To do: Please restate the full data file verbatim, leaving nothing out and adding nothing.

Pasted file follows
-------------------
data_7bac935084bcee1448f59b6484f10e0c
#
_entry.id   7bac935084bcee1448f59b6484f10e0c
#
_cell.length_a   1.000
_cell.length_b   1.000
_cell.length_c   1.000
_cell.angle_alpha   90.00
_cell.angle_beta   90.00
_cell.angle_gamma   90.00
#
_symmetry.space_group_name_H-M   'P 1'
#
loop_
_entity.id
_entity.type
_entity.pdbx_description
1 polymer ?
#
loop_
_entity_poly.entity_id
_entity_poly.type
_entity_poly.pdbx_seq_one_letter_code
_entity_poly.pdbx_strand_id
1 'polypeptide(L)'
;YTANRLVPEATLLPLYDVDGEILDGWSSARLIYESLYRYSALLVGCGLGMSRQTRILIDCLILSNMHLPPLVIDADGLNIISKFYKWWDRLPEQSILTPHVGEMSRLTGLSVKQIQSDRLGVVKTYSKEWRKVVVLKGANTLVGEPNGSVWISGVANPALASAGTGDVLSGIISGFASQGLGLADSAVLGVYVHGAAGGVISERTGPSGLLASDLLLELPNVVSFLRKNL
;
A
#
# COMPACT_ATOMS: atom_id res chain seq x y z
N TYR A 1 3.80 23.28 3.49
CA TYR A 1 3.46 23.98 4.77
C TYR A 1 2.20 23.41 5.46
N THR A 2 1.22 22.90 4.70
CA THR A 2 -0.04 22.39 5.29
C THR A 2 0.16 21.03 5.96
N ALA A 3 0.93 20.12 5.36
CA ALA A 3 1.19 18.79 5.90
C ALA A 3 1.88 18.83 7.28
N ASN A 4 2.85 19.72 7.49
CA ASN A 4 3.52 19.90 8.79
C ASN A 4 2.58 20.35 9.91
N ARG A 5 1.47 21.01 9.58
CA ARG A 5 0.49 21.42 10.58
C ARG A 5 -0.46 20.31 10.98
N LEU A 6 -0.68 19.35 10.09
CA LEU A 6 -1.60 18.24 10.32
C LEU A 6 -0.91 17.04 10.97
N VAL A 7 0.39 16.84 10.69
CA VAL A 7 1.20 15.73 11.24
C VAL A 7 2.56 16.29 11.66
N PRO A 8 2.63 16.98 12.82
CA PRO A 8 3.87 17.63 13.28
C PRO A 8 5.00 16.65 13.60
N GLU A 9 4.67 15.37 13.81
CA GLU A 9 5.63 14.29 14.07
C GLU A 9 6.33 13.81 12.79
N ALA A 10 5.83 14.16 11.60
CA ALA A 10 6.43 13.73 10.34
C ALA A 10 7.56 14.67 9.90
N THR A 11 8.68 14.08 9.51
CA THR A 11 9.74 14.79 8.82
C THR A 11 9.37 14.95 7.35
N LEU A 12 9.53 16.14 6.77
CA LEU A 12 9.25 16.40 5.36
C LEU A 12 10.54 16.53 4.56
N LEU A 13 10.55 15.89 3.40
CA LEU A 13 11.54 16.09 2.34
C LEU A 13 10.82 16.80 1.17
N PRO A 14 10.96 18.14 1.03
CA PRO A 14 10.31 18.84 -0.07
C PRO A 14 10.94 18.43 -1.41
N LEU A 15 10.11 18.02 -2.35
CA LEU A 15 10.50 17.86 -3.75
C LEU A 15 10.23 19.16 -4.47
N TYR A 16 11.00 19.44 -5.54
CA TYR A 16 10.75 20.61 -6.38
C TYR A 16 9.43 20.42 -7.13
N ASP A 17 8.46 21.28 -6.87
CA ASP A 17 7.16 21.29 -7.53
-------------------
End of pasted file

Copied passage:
data_7bac935084bcee1448f59b6484f10e0c
#
_entry.id   7bac935084bcee1448f59b6484f10e0c
#
_cell.length_a   1.000
_cell.length_b   1.000
_cell.length_c   1.000
_cell.angle_alpha   90.00
_cell.angle_beta   90.00
_cell.angle_gamma   90.00
#
_symmetry.space_group_name_H-M   'P 1'
#
loop_
_entity.id
_entity.type
_entity.pdbx_description
1 polymer ?
#
loop_
_entity_poly.entity_id
_entity_poly.type
_entity_poly.pdbx_seq_one_letter_code
_entity_poly.pdbx_strand_id
1 'polypeptide(L)'
;YTANRLVPEATLLPLYDVDGEILDGWSSARLIYESLYRYSALLVGCGLGMSRQTRILIDCLILSNMHLPPLVIDADGLNIISKFYKWWDRLPEQSILTPHVGEMSRLTGLSVKQIQSDRLGVVKTYSKEWRKVVVLKGANTLVGEPNGSVWISGVANPALASAGTGDVLSGIISGFASQGLGLADSAVLGVYVHGAAGGVISERTGPSGLLASDLLLELPNVVSFLRKNL
;
A
#
# COMPACT_ATOMS: atom_id res chain seq x y z
N TYR A 1 3.80 23.28 3.49
CA TYR A 1 3.46 23.98 4.77
C TYR A 1 2.20 23.41 5.46
N THR A 2 1.22 22.90 4.70
CA THR A 2 -0.04 22.39 5.29
C THR A 2 0.16 21.03 5.96
N ALA A 3 0.93 20.12 5.36
CA ALA A 3 1.19 18.79 5.90
C ALA A 3 1.88 18.83 7.28
N ASN A 4 2.85 19.72 7.49
CA ASN A 4 3.52 19.90 8.79
C ASN A 4 2.58 20.35 9.91
N ARG A 5 1.47 21.01 9.58
CA ARG A 5 0.49 21.42 10.58
C ARG A 5 -0.46 20.31 10.98
N LEU A 6 -0.68 19.35 10.09
CA LEU A 6 -1.60 18.24 10.32
C LEU A 6 -0.91 17.04 10.97
N VAL A 7 0.39 16.84 10.69
CA VAL A 7 1.20 15.73 11.24
C VAL A 7 2.56 16.29 11.66
N PRO A 8 2.63 16.98 12.82
CA PRO A 8 3.87 17.63 13.28
C PRO A 8 5.00 16.65 13.60
N GLU A 9 4.67 15.37 13.81
CA GLU A 9 5.63 14.29 14.07
C GLU A 9 6.33 13.81 12.79
N ALA A 10 5.83 14.16 11.60
CA ALA A 10 6.43 13.73 10.34
C ALA A 10 7.56 14.67 9.90
N THR A 11 8.68 14.08 9.51
CA THR A 11 9.74 14.79 8.82
C THR A 11 9.37 14.95 7.35
N LEU A 12 9.53 16.14 6.77
CA LEU A 12 9.25 16.40 5.36
C LEU A 12 10.54 16.53 4.56
N LEU A 13 10.55 15.89 3.40
CA LEU A 13 11.54 16.09 2.34
C LEU A 13 10.82 16.80 1.17
N PRO A 14 10.96 18.14 1.03
CA PRO A 14 10.31 18.84 -0.07
C PRO A 14 10.94 18.43 -1.41
N LEU A 15 10.11 18.02 -2.35
CA LEU A 15 10.50 17.86 -3.75
C LEU A 15 10.23 19.16 -4.47
N TYR A 16 11.00 19.44 -5.54
CA TYR A 16 10.75 20.61 -6.38
C TYR A 16 9.43 20.42 -7.13
N ASP A 17 8.46 21.28 -6.87
CA ASP A 17 7.16 21.29 -7.53